Chris McDonnell – Lent Looming…
The way through
Chris McDonnell CT February 12. 2021
So many of the pieces created by the Yorkshire sculptor Barbara Hepworth (1903-1975) involve the piercing of wood or stone, finding a way through the solidity of the material. Where no natural access exists, a way has to be found.
In the season of Lent, with Ash Wednesday coming in the middle of next week, each of us has to face obstacles on our journey, places and situations that demand effort in their navigation, ingenuity and fortitude in their accomplishment. There is no easy pre-planned route, the pathway has to be found
This year is no different, maybe even harder, for the current difficulties that face each and every one of us offer a huge challenge. We have been urgently seeking a way through the viral crisis that has befallen the human race the world over. No one has been spared the consequences, the heart ache and the pain. Questions have been asked on a daily basis, in many cases questions without adequate answers.
The 20th Century theologian, Karl Rahner who died in 1984, is often remembered for his words on our Christian experience. He said “In the days ahead, you will either be a mystic (one who has experienced God for real) or nothing at all”. The reality is an experience beyond high-flown words, it is about who we are, it is about relationships. On another occasion Rahner said that “Knowing God is more important than knowing about God.”
Let’s pause a moment and consider Rahner’s few words, that in the days ahead we will be mystics or nothing at all. There is a defining quality to this comment, a contrasting of reality with nothingness. It is a worthwhile idea to give substance to our Lenten pilgrimage.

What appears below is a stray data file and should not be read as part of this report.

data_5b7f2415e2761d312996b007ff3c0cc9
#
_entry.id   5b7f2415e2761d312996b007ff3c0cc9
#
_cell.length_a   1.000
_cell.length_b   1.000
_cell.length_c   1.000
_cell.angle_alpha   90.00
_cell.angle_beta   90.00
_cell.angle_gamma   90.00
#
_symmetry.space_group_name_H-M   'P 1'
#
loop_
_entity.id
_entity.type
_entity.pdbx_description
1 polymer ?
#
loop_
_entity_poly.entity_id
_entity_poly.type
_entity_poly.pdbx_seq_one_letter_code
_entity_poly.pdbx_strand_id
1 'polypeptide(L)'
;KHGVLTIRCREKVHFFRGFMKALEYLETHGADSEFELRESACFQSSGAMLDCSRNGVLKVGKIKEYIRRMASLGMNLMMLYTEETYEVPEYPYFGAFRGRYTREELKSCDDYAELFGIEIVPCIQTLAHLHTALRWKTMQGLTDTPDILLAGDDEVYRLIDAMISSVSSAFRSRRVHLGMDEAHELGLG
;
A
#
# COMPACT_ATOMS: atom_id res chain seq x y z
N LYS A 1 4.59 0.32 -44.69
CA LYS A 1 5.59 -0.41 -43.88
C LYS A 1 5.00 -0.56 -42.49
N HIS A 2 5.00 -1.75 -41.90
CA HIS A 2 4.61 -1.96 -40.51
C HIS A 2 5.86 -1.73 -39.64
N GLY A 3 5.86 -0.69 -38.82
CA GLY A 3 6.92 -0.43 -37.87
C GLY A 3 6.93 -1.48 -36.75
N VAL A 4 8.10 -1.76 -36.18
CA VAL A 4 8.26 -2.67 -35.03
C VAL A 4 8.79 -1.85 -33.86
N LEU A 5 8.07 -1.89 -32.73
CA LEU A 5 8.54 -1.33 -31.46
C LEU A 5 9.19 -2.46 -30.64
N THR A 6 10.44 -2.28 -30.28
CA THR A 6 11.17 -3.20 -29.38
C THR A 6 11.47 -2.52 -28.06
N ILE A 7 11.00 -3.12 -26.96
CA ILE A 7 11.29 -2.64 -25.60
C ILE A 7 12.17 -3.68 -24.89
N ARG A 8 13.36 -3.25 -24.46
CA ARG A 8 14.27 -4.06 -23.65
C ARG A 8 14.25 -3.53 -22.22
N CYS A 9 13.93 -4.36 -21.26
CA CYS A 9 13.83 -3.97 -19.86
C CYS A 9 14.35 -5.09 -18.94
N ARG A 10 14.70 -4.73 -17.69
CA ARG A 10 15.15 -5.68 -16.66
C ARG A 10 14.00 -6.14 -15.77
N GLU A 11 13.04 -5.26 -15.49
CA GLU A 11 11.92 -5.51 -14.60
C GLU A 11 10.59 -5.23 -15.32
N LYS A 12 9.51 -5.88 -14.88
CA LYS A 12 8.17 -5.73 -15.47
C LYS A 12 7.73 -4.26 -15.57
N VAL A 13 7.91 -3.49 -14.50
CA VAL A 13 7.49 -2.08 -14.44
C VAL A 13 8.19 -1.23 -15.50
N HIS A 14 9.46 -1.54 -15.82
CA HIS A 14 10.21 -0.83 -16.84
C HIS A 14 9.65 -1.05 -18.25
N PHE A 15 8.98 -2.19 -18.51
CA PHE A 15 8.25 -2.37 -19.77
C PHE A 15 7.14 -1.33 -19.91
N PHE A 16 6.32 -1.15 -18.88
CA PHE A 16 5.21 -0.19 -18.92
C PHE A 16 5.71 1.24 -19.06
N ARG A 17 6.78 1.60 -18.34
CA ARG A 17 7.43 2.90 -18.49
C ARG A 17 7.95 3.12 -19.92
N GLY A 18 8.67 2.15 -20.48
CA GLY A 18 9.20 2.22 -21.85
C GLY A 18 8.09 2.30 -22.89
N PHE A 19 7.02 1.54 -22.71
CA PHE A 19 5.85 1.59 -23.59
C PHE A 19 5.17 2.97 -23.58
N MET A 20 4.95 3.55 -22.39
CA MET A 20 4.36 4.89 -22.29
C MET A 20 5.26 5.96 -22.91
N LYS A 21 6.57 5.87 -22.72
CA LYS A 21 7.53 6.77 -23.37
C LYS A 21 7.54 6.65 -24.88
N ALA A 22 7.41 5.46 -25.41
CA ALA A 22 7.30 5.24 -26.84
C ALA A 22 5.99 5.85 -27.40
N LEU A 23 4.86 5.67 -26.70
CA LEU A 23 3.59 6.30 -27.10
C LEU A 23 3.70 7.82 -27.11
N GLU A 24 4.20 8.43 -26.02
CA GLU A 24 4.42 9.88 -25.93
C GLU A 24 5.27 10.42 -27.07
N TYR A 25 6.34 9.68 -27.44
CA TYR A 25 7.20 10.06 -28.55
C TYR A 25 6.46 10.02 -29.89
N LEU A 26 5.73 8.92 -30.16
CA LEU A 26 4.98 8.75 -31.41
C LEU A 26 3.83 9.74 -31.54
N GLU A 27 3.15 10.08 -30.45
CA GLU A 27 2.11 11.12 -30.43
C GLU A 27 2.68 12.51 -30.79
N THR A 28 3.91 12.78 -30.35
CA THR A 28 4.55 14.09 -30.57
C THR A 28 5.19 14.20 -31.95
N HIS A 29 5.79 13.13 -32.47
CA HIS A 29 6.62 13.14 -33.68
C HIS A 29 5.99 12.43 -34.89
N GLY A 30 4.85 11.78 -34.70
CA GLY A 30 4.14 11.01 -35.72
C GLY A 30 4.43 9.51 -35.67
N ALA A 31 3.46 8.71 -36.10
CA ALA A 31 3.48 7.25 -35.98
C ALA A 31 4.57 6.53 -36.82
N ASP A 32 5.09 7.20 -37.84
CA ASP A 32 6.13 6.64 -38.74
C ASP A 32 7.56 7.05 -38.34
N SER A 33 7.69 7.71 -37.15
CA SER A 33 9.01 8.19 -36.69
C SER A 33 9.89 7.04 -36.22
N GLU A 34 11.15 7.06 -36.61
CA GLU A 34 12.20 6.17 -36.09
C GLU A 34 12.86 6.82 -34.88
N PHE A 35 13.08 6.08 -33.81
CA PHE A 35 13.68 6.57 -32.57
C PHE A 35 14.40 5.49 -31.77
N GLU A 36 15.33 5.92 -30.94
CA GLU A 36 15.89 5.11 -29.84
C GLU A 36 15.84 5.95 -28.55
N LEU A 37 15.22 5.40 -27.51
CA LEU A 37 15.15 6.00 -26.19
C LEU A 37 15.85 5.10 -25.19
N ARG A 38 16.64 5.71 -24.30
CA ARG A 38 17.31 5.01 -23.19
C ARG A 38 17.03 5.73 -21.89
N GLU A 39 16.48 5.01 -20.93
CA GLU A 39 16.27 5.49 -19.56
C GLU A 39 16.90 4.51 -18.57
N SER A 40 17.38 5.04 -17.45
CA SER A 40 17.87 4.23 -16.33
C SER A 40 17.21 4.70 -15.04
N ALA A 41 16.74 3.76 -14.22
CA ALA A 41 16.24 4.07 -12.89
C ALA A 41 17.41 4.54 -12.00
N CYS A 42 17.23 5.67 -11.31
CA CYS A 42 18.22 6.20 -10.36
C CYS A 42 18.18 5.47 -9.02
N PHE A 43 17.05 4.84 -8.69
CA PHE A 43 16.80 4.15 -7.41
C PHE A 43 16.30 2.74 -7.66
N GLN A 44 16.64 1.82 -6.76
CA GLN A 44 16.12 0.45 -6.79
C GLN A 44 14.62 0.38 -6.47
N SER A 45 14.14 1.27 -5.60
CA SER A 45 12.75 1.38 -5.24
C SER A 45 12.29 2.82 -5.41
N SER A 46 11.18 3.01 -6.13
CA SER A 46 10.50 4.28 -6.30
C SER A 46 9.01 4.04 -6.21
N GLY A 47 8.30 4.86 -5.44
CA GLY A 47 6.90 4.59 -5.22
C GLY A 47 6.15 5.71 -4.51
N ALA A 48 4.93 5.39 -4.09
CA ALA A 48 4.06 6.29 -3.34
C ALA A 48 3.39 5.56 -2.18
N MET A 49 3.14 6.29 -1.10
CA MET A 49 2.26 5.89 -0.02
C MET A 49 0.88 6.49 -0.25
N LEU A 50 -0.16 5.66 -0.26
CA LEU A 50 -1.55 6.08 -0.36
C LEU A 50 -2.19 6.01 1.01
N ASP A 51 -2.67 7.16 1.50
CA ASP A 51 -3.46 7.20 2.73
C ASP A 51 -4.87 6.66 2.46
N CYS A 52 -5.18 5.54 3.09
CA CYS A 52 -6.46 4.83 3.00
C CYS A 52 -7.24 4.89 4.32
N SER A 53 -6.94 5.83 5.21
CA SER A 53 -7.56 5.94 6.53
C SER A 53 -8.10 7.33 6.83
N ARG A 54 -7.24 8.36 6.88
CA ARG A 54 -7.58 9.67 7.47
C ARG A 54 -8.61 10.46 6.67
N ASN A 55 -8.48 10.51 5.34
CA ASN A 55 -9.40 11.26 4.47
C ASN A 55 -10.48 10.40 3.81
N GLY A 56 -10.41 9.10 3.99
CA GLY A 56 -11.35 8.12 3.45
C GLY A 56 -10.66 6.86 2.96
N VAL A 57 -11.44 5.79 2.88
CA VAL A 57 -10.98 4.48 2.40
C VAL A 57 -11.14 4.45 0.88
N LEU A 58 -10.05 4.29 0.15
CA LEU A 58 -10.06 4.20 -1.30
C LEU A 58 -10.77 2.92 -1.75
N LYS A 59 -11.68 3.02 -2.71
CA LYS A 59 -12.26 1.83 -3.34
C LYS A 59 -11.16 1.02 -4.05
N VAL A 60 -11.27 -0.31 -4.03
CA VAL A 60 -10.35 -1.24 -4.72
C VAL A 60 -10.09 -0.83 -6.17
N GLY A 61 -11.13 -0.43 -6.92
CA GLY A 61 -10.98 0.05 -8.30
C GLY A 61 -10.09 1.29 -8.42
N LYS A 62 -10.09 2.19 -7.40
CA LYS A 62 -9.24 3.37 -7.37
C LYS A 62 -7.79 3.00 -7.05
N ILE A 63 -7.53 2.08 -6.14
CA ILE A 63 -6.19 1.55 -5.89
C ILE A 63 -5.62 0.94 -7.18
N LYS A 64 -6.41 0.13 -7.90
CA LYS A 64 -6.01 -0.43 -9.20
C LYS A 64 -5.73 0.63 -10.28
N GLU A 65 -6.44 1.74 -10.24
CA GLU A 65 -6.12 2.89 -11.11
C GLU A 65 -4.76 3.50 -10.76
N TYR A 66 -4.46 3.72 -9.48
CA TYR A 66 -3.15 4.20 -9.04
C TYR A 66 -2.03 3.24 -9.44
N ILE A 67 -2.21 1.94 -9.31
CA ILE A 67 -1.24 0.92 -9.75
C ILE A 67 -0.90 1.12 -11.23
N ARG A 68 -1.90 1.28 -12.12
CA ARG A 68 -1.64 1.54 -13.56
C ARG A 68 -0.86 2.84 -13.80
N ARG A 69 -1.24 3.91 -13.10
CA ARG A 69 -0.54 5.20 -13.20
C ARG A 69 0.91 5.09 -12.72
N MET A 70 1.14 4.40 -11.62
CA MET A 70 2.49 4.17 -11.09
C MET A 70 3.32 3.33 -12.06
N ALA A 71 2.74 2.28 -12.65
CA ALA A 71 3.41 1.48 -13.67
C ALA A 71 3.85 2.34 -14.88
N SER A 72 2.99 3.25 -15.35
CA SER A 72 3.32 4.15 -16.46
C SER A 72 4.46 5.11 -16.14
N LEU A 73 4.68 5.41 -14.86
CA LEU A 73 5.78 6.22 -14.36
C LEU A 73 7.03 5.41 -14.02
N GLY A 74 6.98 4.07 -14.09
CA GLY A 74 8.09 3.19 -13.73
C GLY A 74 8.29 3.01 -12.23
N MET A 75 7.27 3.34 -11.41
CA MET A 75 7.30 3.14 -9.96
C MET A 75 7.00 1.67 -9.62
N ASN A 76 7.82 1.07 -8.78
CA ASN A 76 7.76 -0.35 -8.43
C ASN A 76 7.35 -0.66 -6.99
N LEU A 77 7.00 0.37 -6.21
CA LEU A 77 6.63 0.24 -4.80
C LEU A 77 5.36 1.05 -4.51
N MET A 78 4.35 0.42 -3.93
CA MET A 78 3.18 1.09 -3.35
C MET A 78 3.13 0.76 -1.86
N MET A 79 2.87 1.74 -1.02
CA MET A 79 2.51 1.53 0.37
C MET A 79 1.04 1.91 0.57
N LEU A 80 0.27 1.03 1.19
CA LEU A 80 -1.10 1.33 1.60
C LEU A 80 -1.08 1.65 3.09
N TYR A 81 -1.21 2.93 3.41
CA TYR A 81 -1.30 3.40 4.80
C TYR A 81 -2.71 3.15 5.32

Ask yourself that question, have you experienced God for real? Or are you shadow boxing with an idea and failing time and again to match the reality that is God who created us? There is no half way house offered by his words. The mystic experiences the reality of God or else he experiences nothing.
Knowing a person is essentially different that knowing about a person. It suggests an intimacy that goes beyond factual detail, it suggests something much deeper, something more dependable, more trusting, something of real substance.
So there is one challenge we might set ourselves in these days of Lent in this difficult year, How far might our lives become mystical, how far can we approach God in the reality of who he or she is, rather than get lost in a cloud of detail that serves only to confuse the story. Might we, at the conclusion of Lent, have touched something of the reality of God.
Suggesting a goal for a journey is a whole lot simpler than offering a route map to follow for there is no simple one size fits all that we can lift off the shelf and use. But there are small indications. We might look at ourselves, look at those around us, look at where we are, consider where we might like to be. Each phrase gives rise to a multitude of questions. Let’s consider a few of them and look for possible answers,
When we look at ourselves it is often a mirror image that greets us, a light reflection on the bathroom wall, a quick recognition of form whilst the true me remains hidden. The me that thinks and reflects, that experiences joy and anguish, temptation and fear, that takes much more effort to discover, for it demands honesty and integrity, clarity of vision and acceptance, none of which is easy. Facing up to who we are is a hard task that demands courage and conviction. But it is the initial step we must all take.
Then we turn to look at those around us, how do we treat others and what do we expect of them in return? In whose interests do we act, theirs or our own? During the tumultuous months that we have lived through, we have witnessed many countless acts of selfless caring, when the question of personal benefit has not arisen. The gifts of time and skill of so many have been given day after day. A generous example that has been of benefit to all.
Circumstances have forced us to examine where we are and to consider where we might like to be. We have no choice of where we find ourselves, by whatever circuitous route we arrived. But the aspiration to change and move on is of fundamental importance.